Our story begins in a grocery store.
Julie Saul, a nurse, and her sister-in law, Allison Williams, notice an elderly man having difficulty attempting to purchase toilet tissue (an all too common sight these days).This followed a situation where Allison overheard a conversation between the elderly man and a store clerk, who suggested he look for toilet paper in another store. “Elderly people are at risk,” Julie noted, “We don’t want to see them going from store to store, so Allison and I offered to help him. We purchased toilet paper and soup (also on his list) and delivered these items to him later in the day.”
This gesture inspired a school project. Julie helped her children and their friends organize a campaign at Lebanon Catholic School. They collected non-perishable items to donate to seniors in need. Facebook postings helped attract donations. “The children were looking for service hours. This opportunity to help others and understand and appreciate what the elderly have done for us was a perfect lesson. Her daughter later told her “I will never take anything for granted again.”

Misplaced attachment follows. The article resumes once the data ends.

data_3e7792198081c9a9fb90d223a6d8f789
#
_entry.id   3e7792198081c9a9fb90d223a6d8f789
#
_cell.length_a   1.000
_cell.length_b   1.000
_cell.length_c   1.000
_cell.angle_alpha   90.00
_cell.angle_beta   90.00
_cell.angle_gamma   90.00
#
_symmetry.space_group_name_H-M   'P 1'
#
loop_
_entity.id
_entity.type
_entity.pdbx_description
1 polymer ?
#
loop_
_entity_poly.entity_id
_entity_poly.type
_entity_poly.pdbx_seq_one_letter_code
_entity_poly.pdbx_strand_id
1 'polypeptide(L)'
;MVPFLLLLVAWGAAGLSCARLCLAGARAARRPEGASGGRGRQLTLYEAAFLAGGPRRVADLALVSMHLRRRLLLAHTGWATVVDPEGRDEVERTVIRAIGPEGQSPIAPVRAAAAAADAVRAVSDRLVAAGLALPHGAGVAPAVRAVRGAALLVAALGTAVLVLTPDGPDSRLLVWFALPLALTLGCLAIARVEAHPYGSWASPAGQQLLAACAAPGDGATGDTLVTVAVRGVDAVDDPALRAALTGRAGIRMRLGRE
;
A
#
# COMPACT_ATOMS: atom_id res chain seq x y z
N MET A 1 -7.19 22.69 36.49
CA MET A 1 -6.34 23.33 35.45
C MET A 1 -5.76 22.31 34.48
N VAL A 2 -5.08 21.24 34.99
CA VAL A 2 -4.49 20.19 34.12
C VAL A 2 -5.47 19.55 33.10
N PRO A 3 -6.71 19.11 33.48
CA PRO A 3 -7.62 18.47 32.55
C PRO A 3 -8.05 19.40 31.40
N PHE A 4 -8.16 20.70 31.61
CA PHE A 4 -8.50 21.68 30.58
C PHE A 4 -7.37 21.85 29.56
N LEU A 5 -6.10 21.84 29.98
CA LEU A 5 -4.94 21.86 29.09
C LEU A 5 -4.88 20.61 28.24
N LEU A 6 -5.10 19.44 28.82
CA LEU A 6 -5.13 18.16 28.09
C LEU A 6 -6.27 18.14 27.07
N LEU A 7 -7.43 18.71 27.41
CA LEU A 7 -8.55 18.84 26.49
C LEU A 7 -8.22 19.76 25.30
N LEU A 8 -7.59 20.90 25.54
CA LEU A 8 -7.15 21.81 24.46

The project led them to Willow Terrace, a Community Homes of Lebanon County residence building in downtown Lebanon. The Sauls and their Lebanon Catholic project-mates intend to keep supplies available to the seniors, including Willow Terrace residents, throughout the pandemic.
“With all the negative stories we are seeing about hoarding and scamming, it restores your faith in humanity when you see real life examples like this,” Melissa Texter, Resident Services Coordinator for Community Homes of Lebanon, Inc., “ We can’t thank these people enough for their kindheartedness and generosity.”